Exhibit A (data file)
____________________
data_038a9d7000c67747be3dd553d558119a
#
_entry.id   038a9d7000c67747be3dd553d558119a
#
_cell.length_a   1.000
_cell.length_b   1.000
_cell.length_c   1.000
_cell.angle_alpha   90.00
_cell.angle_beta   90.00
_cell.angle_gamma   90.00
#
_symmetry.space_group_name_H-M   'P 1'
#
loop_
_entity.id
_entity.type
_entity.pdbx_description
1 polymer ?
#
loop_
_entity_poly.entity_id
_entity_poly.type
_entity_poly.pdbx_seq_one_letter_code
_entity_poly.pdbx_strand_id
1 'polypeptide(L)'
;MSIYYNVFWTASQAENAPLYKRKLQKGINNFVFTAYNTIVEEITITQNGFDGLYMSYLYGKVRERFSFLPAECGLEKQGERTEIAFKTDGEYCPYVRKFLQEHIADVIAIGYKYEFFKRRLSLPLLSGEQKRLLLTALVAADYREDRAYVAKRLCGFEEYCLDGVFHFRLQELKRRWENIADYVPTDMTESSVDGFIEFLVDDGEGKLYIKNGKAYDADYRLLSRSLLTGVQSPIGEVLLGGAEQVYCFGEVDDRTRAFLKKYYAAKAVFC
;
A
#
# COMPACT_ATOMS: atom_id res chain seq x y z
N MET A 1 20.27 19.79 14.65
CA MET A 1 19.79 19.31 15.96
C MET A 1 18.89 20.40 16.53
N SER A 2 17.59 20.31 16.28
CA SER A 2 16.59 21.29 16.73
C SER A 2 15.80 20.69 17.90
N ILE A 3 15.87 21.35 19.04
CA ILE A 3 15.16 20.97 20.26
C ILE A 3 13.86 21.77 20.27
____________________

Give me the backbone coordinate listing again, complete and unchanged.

data_038a9d7000c67747be3dd553d558119a
#
_entry.id   038a9d7000c67747be3dd553d558119a
#
_cell.length_a   1.000
_cell.length_b   1.000
_cell.length_c   1.000
_cell.angle_alpha   90.00
_cell.angle_beta   90.00
_cell.angle_gamma   90.00
#
_symmetry.space_group_name_H-M   'P 1'
#
loop_
_entity.id
_entity.type
_entity.pdbx_description
1 polymer ?
#
loop_
_entity_poly.entity_id
_entity_poly.type
_entity_poly.pdbx_seq_one_letter_code
_entity_poly.pdbx_strand_id
1 'polypeptide(L)'
;MSIYYNVFWTASQAENAPLYKRKLQKGINNFVFTAYNTIVEEITITQNGFDGLYMSYLYGKVRERFSFLPAECGLEKQGERTEIAFKTDGEYCPYVRKFLQEHIADVIAIGYKYEFFKRRLSLPLLSGEQKRLLLTALVAADYREDRAYVAKRLCGFEEYCLDGVFHFRLQELKRRWENIADYVPTDMTESSVDGFIEFLVDDGEGKLYIKNGKAYDADYRLLSRSLLTGVQSPIGEVLLGGAEQVYCFGEVDDRTRAFLKKYYAAKAVFC
;
A
#
# COMPACT_ATOMS: atom_id res chain seq x y z
N MET A 1 20.27 19.79 14.65
CA MET A 1 19.79 19.31 15.96
C MET A 1 18.89 20.40 16.53
N SER A 2 17.59 20.31 16.28
CA SER A 2 16.59 21.29 16.73
C SER A 2 15.80 20.69 17.90
N ILE A 3 15.87 21.35 19.04
CA ILE A 3 15.16 20.97 20.26
C ILE A 3 13.86 21.77 20.27